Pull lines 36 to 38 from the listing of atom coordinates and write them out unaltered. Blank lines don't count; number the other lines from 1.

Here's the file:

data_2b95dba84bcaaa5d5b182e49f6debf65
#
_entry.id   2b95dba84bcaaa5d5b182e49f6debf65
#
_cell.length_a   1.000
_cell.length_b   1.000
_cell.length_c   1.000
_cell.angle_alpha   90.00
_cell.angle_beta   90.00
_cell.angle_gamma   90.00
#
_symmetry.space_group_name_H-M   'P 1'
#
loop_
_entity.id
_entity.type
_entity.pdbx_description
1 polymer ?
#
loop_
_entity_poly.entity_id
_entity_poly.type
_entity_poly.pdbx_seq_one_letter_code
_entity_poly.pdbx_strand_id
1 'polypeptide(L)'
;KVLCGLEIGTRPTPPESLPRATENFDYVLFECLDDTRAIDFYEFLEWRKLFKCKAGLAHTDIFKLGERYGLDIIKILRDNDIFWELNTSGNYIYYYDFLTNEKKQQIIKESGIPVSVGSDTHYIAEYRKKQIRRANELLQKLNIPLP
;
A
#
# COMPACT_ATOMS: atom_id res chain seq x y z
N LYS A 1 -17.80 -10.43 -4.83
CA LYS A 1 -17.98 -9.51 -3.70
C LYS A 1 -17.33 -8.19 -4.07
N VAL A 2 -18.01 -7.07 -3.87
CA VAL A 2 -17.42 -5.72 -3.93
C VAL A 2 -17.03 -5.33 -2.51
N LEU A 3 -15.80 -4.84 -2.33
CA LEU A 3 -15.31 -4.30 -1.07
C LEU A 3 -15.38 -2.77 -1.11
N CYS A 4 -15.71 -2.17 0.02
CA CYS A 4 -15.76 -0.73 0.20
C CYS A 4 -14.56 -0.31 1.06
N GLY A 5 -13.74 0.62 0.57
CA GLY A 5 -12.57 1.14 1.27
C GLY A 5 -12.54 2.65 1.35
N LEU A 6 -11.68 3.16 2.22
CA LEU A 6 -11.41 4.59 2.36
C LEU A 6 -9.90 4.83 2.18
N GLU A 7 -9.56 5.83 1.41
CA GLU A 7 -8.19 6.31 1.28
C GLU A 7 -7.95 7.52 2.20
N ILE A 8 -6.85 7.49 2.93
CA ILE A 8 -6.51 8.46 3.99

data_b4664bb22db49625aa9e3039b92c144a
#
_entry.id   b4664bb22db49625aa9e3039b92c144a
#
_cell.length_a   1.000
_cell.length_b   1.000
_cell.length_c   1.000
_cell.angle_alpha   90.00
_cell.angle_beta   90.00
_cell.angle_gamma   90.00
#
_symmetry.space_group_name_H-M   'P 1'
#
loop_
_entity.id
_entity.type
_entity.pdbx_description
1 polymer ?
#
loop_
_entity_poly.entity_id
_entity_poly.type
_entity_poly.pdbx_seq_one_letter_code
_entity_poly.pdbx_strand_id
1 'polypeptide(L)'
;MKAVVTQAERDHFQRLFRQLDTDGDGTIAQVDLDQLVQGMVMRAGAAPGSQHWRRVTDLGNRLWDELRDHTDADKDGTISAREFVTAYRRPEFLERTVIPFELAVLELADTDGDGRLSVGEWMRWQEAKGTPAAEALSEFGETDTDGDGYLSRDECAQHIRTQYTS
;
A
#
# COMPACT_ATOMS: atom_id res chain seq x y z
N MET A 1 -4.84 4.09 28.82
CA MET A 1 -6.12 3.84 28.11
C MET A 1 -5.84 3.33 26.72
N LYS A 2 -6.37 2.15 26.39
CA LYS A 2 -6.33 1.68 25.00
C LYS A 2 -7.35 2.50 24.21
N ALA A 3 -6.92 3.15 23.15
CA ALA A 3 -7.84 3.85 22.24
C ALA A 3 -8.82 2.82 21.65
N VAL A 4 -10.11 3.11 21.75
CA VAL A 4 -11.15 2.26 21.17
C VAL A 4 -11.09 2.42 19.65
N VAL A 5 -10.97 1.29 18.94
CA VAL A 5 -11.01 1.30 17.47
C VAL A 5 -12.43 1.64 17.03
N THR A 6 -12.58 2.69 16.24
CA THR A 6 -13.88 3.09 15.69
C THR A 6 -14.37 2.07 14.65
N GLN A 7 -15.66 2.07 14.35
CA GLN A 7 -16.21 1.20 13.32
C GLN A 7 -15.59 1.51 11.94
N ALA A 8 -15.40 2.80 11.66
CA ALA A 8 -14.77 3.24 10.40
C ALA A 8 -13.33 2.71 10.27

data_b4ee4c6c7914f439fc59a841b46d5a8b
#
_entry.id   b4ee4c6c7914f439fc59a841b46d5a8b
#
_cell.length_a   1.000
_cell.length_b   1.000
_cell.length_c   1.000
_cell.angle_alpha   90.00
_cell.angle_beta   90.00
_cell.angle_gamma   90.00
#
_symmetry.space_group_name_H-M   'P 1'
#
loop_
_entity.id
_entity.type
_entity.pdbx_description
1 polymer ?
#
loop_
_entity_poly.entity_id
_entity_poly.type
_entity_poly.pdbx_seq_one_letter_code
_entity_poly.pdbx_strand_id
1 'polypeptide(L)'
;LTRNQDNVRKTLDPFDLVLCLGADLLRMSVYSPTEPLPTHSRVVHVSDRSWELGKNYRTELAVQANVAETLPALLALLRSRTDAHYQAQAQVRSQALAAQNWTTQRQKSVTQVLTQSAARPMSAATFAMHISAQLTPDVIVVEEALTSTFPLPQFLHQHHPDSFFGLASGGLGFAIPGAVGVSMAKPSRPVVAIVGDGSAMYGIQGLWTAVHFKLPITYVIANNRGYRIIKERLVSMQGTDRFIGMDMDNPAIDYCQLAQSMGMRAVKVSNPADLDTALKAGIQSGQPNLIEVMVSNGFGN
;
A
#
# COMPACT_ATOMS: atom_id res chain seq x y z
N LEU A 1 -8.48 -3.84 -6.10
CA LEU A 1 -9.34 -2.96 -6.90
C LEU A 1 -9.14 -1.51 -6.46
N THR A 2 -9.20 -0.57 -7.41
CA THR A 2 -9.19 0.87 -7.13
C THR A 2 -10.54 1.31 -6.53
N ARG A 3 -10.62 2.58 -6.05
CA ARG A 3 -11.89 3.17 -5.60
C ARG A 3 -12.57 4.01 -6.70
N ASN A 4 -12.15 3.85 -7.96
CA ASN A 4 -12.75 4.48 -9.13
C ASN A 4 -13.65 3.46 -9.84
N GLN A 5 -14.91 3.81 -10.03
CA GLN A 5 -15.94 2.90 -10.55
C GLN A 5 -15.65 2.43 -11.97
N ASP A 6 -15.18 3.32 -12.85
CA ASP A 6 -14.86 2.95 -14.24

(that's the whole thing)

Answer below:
C VAL A 2 -17.03 -5.33 -2.51
N LEU A 3 -15.80 -4.84 -2.33
CA LEU A 3 -15.31 -4.30 -1.07